Leaving Friends Behind

Leaving Kwamalasamutu wasn't easy. The place had made such a strong impression on all of us, and in the journey ahead we are once again at the mercy of the rivers. The last few days have been an island of calm in the centre of our journey through Suriname. When working with a new culture you never know what to expect. We had been told that the Trio are a shy people and can sometimes be hard to work with. There is a protocol, a set of rules that we had to observe to work in Kwamala. Our first hurdle was to get the Granman on our side. In this we were greatly helped by Frits van Troon and also the video letter that we brought from Captain and Basha John. More importantly, I think that our own presentation of our work convinced the reluctant Granman to work with us. He told us that he had decided not to work with any more film crews, but made an exception for us when we showed him what we wanted to do on the web. I only hope that we have given a clear enough outline of the needs of the people here. They need their own land, recognised by the government. They need help with the school - exercise books, paper, pens, and planks to make new buildings (see end of entry). They need Frits to keep on working here. The Trio world is changing ...fast. They need guidance to help them to adapt to the outside world, while keeping a strong sense of identity and pride in their culture.

This is a place that is changing and these changes bring tensions. The school is a focus of these tensions. How could it be different? The 'modern' world is built on doubt, scepticism, questioning, and these are the qualities taught in the school... the scientific method. The 'tribal' world is a place of unquestionable certainties. The Granman is the chief, just as surely as the sun will rise in the morning. So the elders are weary of the school. It teaches the young things that the elders will never know and undermines their authority. It makes the young restless and gives them a sense of their own identity and free will, and makes them question the rule of the elders. The elders want development but also they want to stay in control. It is a difficult time ahead for the Trio. They need time and assistance to adjust to the changing world, while keeping in touch with their traditions and their sense of identity.

Our visit here has had a strong effect on the village. Our work, which we showed to the village over a vat of Kasiri last night, has perhaps helped them to see themselves in a new light. Hopefully it has helped to bolster their sense of identity. We were repeatedly told that the Granman never dresses up in his feathers for outsiders, but he did it for us without us even asking. Paul the Maroon teacher also made a point of saying that no crew has ever come to the village and had such a good effect; "this is the first time that it has really worked for everyone in the village ...this is the best chance we've had". It was a strange and wonderful experience putting together the last few days’ diary entries with a group of curious villagers standing behind me looking on in wonder and the words and pictures that we have been sending the world about their lives. It is a humbling feeling, but we all feel we have definitely done something right without even realising how. Last night at the party we were able to pass on a message to Ai-Ai, a Kwamala villager. If you have visited our discussion boards, you may have seen, that we have been getting wonderful messages from Eithne Carlin, an Irish Linguist who has worked in Kwamala. She wrote a message in the Trio's own language (I'm getting there... slowly!) to Ai-Ai, her 'Trio father'. It was mind-blowing to be able to pass this on in front of the entire village gathered in the moonlit square. (see video).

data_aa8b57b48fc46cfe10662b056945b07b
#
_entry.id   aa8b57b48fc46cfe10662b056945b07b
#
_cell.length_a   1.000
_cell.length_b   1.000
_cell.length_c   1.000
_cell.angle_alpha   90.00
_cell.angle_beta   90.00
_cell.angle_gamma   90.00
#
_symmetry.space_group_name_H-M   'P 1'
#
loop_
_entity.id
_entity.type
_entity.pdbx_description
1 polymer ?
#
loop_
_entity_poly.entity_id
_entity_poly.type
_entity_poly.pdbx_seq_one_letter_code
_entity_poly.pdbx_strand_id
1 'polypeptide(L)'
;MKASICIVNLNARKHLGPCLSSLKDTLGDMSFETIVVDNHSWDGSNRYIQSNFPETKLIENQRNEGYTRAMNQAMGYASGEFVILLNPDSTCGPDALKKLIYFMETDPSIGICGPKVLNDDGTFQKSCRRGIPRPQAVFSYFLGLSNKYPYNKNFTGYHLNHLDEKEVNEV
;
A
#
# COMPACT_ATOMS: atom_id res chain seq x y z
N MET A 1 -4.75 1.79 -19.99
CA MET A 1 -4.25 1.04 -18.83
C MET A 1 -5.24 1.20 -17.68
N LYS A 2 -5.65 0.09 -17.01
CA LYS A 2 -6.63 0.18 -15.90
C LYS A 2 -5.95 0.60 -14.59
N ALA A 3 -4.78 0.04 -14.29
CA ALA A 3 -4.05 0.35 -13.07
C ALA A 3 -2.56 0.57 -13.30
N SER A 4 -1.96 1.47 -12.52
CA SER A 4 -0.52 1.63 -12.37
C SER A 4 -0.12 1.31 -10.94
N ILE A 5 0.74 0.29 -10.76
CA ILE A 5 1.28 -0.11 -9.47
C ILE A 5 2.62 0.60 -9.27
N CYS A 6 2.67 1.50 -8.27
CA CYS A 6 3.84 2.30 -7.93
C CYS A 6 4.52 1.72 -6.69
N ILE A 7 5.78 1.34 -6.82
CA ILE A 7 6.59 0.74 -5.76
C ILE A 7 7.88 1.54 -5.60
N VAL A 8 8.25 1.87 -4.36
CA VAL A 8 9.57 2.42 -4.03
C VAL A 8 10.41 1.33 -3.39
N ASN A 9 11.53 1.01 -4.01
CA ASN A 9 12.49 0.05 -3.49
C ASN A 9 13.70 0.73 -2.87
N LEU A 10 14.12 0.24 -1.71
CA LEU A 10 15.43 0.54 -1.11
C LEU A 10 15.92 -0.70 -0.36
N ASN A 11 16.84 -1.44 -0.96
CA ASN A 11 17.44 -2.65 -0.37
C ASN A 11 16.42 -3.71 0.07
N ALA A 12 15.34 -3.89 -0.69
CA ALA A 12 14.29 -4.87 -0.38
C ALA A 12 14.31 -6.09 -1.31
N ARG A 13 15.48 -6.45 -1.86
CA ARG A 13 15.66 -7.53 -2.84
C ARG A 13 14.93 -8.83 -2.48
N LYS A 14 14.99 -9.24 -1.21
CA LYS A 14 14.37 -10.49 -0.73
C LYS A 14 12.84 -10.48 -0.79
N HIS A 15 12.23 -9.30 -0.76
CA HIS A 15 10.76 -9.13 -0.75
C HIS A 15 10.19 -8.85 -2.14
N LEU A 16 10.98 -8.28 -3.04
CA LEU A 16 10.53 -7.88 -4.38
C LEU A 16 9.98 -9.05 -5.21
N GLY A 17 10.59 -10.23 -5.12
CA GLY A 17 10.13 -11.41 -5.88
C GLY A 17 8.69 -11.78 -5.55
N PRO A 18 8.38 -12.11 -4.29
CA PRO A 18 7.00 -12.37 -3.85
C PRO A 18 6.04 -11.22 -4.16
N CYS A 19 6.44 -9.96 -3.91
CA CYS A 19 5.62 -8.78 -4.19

Robert Overeem, our crazy pilot, flew in this morning to pick us up. He flew us to Pelelu Tepu, a smaller Trio/Akurio village on the Tapanahoni River. On the way we flew over the Devil's Egg, Rosevelt piek and the sacred mountain of Kassikassima. It was a spectacular trip that ended with us meeting up with Dyon Smaal, our new guide, who is to take us down the Tapanahony to Dritabiki. Before leaving Kwamala we filmed a message to the Captains here. The first thing we did on arrival was show the captains the footage, and examples of our work in Kwamala. We look forward to spending tomorrow learning about life in Tepu.




Kasi Kasima

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LINKS - Cardytours
LINKS - Unicef Education Report
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